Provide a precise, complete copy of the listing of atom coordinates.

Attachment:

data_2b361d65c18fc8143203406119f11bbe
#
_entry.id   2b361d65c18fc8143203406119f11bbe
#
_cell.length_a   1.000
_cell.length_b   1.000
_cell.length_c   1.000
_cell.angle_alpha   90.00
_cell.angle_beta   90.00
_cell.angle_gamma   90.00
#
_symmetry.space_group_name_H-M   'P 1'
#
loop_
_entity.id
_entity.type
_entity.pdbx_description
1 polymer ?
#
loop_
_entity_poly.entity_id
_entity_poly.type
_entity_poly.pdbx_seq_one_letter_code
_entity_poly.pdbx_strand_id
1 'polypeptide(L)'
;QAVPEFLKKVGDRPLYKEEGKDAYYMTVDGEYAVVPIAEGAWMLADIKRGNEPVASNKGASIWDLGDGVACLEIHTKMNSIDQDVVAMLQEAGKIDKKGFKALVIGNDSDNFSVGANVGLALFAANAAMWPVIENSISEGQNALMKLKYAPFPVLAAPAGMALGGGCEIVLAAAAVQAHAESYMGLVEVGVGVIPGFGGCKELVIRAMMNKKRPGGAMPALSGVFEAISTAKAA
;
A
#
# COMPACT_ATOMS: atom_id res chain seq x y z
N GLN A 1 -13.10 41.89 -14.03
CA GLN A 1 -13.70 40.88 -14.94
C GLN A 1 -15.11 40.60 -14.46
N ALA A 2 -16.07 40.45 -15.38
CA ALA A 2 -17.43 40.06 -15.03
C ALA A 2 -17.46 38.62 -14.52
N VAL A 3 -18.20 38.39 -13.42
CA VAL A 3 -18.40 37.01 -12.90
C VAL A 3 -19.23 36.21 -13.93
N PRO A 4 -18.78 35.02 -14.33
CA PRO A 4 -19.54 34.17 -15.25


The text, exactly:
data_2b361d65c18fc8143203406119f11bbe
#
_entry.id   2b361d65c18fc8143203406119f11bbe
#
_cell.length_a   1.000
_cell.length_b   1.000
_cell.length_c   1.000
_cell.angle_alpha   90.00
_cell.angle_beta   90.00
_cell.angle_gamma   90.00
#
_symmetry.space_group_name_H-M   'P 1'
#
loop_
_entity.id
_entity.type
_entity.pdbx_description
1 polymer ?
#
loop_
_entity_poly.entity_id
_entity_poly.type
_entity_poly.pdbx_seq_one_letter_code
_entity_poly.pdbx_strand_id
1 'polypeptide(L)'
;QAVPEFLKKVGDRPLYKEEGKDAYYMTVDGEYAVVPIAEGAWMLADIKRGNEPVASNKGASIWDLGDGVACLEIHTKMNSIDQDVVAMLQEAGKIDKKGFKALVIGNDSDNFSVGANVGLALFAANAAMWPVIENSISEGQNALMKLKYAPFPVLAAPAGMALGGGCEIVLAAAAVQAHAESYMGLVEVGVGVIPGFGGCKELVIRAMMNKKRPGGAMPALSGVFEAISTAKAA
;
A
#
# COMPACT_ATOMS: atom_id res chain seq x y z
N GLN A 1 -13.10 41.89 -14.03
CA GLN A 1 -13.70 40.88 -14.94
C GLN A 1 -15.11 40.60 -14.46
N ALA A 2 -16.07 40.45 -15.38
CA ALA A 2 -17.43 40.06 -15.03
C ALA A 2 -17.46 38.62 -14.52
N VAL A 3 -18.20 38.39 -13.42
CA VAL A 3 -18.40 37.01 -12.90
C VAL A 3 -19.23 36.21 -13.93
N PRO A 4 -18.78 35.02 -14.33
CA PRO A 4 -19.54 34.17 -15.25